He could make a good case for more bricks, but the case fo r the liberal arts was his mantra. Its ze t for the life of free inquiry is not hampered by custom, convention, or prej udice.
The liberally educated mind is inventive and experi mental. It meets unexpected challenges q uickly and is not afraid to blaze new trails when faci ng new problems. This was the theme upon which he was ready to fight i n word and deed, and we became better scholars and better teachers, better h u man beings because he encouraged us to inquire. On the staff were at least a few seasoned i n the art of asking. Lightner stayed on as goodwill ambassador, president's assistant, and fundraiser until Working to help B ixler warm the circuits with alumni was G.
Until there had been a dual alumni organization. By he, like Lightner, was an assistant to the p resident. Two other supporters appeared on the administrative scene in and each in his own way kept fences mended, both on and off the Hill. Ellsworth "Bill" Millett '25 was already well known when he replaced Goddard as alumni secretary. A stellar undergraduate athlete, he returned to the old campus in after two years of teaching and coaching at Waterville High. Like Bixler, he knew everybody's name, and he too was a humanist and as much beloved as any figure of his time.
His work with alumni began on the campus where he was a specialist in rescuing undergraduates. Colby" and it stuck. In the newly acquired alumni house was named in his honor. Libby as editor of the A lumnus and Joseph Coburn Smith as chief of public relations. A tireless and loyal advocate for Colby, he developed strong ties to the regional media representatives and took the quality of the magazine to new heights. Thorough and precise, he was as demanding of others as he was of himself.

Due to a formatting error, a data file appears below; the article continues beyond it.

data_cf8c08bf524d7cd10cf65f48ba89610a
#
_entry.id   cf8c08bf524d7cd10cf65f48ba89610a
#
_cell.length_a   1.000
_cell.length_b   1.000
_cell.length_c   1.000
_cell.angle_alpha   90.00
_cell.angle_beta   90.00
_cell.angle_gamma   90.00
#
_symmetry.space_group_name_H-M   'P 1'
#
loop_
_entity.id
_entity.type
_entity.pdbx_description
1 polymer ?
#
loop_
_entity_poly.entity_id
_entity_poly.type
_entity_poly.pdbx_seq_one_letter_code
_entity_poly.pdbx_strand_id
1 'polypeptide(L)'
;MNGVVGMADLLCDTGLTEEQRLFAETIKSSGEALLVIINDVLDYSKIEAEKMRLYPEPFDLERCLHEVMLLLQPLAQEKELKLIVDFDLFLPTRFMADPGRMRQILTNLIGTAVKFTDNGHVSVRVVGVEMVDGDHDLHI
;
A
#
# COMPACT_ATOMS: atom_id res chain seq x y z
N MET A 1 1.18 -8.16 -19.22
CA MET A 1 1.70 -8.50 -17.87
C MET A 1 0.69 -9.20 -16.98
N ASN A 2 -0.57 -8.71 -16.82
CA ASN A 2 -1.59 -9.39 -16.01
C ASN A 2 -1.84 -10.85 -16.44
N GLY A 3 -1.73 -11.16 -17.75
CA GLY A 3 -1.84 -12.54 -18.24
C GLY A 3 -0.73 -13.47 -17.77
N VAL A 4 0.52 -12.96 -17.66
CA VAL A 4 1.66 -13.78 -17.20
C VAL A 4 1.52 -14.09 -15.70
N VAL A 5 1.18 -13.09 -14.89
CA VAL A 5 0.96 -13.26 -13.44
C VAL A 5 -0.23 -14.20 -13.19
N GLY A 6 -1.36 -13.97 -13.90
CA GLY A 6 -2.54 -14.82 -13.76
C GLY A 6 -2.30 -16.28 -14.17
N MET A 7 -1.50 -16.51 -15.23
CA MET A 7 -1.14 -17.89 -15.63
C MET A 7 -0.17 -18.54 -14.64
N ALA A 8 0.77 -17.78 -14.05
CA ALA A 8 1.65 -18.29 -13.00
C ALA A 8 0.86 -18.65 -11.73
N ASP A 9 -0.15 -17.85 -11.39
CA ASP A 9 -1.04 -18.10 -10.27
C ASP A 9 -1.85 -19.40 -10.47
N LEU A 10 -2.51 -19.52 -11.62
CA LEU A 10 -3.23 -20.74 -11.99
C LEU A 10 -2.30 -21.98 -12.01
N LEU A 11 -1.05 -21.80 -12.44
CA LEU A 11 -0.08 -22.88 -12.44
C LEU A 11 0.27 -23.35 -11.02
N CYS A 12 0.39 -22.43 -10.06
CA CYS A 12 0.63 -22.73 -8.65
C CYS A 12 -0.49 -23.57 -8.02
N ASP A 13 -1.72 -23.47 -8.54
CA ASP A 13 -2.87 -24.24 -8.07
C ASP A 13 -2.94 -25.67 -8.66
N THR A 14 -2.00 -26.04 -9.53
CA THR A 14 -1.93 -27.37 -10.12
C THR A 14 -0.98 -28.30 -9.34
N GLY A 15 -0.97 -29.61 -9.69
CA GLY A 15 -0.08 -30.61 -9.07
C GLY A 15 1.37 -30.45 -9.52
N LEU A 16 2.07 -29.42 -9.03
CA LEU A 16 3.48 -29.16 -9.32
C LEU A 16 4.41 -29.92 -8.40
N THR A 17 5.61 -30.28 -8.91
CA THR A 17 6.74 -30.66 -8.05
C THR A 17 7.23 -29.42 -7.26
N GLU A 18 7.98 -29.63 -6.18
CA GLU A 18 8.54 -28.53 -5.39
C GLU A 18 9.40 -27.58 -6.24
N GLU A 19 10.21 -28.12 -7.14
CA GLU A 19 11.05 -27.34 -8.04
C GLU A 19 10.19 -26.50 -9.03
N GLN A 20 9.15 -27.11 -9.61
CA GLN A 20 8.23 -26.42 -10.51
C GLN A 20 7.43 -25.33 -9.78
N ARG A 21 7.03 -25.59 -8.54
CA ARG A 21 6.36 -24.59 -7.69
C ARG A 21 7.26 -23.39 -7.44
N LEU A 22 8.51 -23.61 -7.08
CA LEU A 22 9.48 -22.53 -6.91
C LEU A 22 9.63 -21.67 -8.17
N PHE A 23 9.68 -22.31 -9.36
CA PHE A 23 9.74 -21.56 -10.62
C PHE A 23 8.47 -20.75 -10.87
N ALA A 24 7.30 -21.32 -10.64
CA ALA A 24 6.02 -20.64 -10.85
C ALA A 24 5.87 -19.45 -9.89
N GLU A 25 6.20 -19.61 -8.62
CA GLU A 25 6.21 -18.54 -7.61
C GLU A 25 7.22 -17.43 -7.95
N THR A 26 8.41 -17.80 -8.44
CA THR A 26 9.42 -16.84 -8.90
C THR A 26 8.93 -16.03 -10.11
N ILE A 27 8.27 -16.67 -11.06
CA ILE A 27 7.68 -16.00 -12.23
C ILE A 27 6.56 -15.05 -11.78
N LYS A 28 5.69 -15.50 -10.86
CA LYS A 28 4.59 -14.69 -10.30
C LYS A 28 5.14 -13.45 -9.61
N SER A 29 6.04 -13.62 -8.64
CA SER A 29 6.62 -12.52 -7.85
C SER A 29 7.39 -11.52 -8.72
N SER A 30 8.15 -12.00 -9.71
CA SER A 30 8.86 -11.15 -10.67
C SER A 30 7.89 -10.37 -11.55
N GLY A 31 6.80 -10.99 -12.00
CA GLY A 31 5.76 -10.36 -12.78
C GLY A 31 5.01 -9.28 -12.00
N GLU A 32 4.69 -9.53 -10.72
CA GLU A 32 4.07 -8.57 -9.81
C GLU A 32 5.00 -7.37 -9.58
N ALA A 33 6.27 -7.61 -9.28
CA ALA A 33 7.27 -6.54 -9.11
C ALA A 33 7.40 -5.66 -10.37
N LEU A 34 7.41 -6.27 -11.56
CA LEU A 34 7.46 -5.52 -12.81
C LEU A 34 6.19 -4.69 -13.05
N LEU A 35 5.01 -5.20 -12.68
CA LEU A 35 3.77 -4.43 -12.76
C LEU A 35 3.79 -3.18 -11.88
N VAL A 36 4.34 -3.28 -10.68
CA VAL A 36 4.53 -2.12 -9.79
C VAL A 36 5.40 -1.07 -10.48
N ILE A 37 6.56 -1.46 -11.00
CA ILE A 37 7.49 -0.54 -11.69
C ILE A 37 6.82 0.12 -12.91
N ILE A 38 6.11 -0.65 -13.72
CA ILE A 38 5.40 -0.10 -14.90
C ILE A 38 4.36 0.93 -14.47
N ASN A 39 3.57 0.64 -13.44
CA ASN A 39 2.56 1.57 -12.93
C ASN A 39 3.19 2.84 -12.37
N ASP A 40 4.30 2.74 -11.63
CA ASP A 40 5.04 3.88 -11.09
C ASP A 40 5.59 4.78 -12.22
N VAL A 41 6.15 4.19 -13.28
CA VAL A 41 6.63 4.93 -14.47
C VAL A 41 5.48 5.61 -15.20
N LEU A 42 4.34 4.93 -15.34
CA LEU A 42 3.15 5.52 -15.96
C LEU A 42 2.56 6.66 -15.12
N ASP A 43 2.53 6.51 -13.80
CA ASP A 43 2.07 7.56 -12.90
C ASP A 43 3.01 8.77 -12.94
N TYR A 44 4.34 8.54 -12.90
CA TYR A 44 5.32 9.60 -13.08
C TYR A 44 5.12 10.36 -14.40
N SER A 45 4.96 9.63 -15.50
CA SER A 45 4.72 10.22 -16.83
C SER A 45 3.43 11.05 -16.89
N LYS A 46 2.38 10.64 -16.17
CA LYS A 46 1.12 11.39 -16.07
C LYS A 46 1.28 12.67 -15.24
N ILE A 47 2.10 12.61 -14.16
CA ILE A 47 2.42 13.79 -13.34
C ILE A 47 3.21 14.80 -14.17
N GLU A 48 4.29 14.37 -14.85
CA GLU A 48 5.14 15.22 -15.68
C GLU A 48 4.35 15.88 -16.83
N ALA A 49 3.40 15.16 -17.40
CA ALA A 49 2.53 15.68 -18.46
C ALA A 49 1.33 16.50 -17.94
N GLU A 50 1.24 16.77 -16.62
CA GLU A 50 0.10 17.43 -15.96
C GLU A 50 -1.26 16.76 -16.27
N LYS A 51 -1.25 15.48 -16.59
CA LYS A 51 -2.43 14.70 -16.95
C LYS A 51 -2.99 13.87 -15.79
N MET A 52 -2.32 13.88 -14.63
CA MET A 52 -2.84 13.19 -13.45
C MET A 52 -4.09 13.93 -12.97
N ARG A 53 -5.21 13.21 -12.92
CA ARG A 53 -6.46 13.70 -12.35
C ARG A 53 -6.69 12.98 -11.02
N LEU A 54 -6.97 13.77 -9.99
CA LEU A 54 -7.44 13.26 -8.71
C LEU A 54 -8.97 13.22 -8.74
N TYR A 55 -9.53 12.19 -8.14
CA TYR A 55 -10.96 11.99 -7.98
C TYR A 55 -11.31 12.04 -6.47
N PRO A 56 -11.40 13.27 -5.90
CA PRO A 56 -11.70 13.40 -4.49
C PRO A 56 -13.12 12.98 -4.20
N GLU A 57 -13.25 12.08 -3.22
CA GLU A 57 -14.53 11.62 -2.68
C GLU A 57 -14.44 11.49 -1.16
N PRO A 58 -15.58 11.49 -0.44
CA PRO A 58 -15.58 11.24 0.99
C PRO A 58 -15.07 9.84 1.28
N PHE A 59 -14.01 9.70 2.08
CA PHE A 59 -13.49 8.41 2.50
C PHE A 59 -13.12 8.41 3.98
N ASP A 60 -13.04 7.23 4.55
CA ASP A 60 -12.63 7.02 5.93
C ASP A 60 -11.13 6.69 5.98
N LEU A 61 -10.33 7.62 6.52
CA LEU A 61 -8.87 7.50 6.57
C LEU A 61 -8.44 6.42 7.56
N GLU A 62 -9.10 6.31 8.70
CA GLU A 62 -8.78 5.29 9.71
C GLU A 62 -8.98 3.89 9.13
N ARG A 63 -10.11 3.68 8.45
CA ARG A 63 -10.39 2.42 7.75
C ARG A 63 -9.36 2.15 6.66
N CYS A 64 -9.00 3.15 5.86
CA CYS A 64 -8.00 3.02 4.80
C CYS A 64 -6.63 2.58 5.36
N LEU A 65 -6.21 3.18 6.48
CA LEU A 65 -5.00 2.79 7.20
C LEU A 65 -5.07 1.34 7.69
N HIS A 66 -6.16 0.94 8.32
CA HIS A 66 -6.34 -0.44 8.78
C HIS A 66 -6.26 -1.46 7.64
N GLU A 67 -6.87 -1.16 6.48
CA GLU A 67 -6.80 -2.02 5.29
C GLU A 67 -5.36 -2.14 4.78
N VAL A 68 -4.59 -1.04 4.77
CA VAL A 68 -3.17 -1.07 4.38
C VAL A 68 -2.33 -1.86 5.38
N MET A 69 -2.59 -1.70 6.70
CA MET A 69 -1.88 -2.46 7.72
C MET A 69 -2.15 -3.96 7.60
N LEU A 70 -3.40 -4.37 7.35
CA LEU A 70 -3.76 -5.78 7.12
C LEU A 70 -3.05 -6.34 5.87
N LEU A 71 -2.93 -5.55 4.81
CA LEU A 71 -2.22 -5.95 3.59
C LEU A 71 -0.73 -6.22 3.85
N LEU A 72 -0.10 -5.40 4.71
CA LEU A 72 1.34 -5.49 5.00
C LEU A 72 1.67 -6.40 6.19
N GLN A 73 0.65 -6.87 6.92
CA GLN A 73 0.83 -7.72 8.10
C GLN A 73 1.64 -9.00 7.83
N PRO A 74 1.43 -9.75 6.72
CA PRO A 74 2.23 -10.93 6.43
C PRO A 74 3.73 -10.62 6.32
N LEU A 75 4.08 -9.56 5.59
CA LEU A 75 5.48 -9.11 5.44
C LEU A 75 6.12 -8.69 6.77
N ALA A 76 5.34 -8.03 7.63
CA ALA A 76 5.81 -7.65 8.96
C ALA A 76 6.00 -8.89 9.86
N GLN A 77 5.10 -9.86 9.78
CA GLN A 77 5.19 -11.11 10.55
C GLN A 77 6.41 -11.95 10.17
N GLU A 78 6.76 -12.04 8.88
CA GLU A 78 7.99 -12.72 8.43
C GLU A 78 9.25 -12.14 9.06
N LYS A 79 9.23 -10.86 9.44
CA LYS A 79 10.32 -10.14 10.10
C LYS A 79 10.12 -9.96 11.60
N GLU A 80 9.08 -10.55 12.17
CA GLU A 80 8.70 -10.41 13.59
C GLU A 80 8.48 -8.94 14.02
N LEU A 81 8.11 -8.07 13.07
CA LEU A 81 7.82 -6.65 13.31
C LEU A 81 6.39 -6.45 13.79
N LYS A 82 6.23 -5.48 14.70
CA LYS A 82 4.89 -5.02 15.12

An inveterate saver, more than anyone Dyer preserved what could be moved from the old campus. He plagued higher-ups to find money to rescue artifacts, and he pestered librarians to organize the "Colbiana" collection. His loyalty led him to serve well as an assistant and confidant to three presidents. Bixler's aversion to money extended to the balancing of the College budget. For that, he had A. Galen Eustis '23, a giant in the task of keeping the College afloat in the precarious years when academic support competed fiercely with the need to buy more bricks, and when capturing every new class of freshmen was an anxious adventure.
Eustis came from Strong, Maine, and graduated from Colby at the top of his class. With a Harvard master's degree, he returned in to lead the department of business administration. He became full professor and treasurer in , and in the College's first administrative vice president. Shrewd and. One of those he rescued was Jack Deering '55, a Korean War air force veteran who left the downtown campus and felt out of place after returning to the new campus on the H ill.
He was packing his belongings into the trunk of his car to leave school when Millett appeared and convinced him to stay.